There is a clear and well evidenced link between self-esteem and behaviour but I don’t think that our school system has enough flexibility to cope with those who either take a long time to engage with school or for whom school is anathema. Although I did finally see the point of school, and managed to succeed in the end, I think that there needs to be more options for pupils who don’t fit the mould and who may have more success following a different path. Not all children have a natural ability or interest in Maths and English for example, and, for many children and young people, their skills may lie in other areas such as Art or Geography, French or Sport. Society needs adults with a range of skills and abilities and it often seems that these other skills are less valued, even when they are very much valued in the job market. The recent removal of the speaking and listening element from GCSE English for example made little sense to me when business leaders are looking for school leavers who can communicate effectively and are lamenting the poor quality of candidates.
Because primary schools are measured so narrowly on the study of English and Maths and have to focus much of their time on teaching them, the risk is that children who experience nothing but failure in these subjects at a young age will be put off learning as a whole and will consider themselves as unintelligent as I did. Of course it is much more difficult to get through life and almost impossible to get a job if you don’t have the necessary basic skills, but I don’t think that you always need GSCE Maths or English to be a successful adult. In 2013 I was disturbed to hear a government minister declare that children who did not pass their GSCE Maths would be forced to study the subject in school for longer, retaking the exam until they passed. For some pupils this would be just what they needed, but for others it would be demoralising and counterproductive. Instead some children could benefit by transferring earlier on to a different, more practical vocational learning path with the relevant vocational knowledge and skills being taught. University Technical Colleges (UTC’s) for example (and there is one in Sheffield) offer young people from the age of 14 ‘a dynamic, career-focused and supportive learning environment working in partnership with a wide range of local employers’. Successive governments have been determined that all young people should go to university and college when, for many young people, an apprenticeship or work based route to employment, starting at an earlier age, would actually be more suitable. In Germany, apprenticeships are valued and respected at least as much as University degrees and I hope that different routes to the workplace will be developed in the UK so that all young people will be able to achieve success in our education system.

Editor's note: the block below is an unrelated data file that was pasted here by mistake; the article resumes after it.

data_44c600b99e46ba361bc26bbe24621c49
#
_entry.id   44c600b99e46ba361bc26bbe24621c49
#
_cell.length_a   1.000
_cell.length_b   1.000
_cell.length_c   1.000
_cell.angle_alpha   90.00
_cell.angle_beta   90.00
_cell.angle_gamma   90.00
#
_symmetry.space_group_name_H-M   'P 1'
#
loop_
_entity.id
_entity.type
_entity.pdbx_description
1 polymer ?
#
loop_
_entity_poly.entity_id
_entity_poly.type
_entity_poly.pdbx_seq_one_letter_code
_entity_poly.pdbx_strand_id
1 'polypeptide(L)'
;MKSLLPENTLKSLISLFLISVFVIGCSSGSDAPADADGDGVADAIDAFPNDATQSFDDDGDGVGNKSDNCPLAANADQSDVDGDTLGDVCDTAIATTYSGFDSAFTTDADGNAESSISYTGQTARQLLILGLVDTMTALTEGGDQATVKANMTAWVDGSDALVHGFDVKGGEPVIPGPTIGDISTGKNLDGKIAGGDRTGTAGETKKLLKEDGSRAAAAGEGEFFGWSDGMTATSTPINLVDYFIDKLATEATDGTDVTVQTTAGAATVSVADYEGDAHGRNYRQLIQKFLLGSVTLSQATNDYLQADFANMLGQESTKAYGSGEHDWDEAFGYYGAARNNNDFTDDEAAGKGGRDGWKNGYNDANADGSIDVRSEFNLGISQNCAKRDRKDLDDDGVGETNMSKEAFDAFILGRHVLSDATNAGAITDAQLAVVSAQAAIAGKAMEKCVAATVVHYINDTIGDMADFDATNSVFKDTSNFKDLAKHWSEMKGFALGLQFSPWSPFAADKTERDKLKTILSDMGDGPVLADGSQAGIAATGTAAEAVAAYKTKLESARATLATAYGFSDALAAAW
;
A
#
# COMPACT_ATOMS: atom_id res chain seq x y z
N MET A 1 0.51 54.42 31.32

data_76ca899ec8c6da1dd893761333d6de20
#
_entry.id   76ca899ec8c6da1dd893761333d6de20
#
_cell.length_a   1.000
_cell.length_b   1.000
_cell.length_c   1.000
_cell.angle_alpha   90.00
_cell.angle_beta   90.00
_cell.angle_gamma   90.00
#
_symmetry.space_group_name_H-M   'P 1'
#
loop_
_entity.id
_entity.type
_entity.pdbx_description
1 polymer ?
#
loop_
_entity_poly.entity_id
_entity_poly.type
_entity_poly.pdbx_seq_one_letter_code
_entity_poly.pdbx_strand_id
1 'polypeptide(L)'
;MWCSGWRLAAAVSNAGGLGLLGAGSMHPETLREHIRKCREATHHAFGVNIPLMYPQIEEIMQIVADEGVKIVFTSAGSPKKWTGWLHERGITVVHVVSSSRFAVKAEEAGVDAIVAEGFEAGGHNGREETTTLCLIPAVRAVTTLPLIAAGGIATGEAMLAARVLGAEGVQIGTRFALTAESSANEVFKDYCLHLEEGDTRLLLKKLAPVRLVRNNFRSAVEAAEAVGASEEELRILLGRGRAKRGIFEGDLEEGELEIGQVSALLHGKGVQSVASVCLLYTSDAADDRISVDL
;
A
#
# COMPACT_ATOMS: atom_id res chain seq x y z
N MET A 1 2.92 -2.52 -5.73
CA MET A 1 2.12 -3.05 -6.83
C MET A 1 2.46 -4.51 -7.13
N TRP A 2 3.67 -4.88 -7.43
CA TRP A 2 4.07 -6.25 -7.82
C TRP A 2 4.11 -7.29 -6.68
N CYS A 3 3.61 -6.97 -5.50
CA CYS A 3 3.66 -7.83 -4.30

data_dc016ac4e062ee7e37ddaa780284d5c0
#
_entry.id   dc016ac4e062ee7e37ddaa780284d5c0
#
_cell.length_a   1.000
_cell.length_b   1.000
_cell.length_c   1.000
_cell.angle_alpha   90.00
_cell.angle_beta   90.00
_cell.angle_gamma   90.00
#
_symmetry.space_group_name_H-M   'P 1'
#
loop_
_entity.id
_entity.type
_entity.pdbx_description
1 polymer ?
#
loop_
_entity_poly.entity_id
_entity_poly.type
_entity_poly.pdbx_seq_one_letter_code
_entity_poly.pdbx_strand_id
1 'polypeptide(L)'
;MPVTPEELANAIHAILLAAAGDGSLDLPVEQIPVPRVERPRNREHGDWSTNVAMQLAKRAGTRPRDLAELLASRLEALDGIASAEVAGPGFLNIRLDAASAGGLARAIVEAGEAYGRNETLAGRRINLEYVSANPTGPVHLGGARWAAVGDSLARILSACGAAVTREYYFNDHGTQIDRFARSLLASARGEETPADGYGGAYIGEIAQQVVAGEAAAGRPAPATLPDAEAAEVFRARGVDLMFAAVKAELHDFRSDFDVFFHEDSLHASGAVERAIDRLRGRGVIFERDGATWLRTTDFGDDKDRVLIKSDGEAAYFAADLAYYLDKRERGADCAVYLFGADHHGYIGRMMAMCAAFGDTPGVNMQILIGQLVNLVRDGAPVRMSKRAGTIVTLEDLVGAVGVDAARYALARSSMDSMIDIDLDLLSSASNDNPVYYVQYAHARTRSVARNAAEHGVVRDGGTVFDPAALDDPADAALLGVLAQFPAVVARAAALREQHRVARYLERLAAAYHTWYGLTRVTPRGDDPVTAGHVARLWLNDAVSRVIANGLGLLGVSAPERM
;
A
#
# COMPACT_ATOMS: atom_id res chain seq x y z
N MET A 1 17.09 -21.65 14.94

I think that we need square pegs as well as round ones for a successful society; look at ‘failures’ like Steve Jobs or Bill Gates who dropped out of higher education. Indeed, Einstein struggled at school, but then went on to be highly successful and Charles Darwin was chastised by his father for being lazy and too dreamy. Darwin himself once wrote that his father and teachers considered him rather below the common standard of intellect. Schools need to be able to bring out the best in all our children, irrespective of whether they are round pegs or square.
Paul Stockley is a Primary Headteacher at Bradway Primary School in Sheffield where he is also Chair if the Primary Leaders Partnership. Find Paul on Twitter at @bradwaystockley and read his blog at bradwaystockley.wordpress.com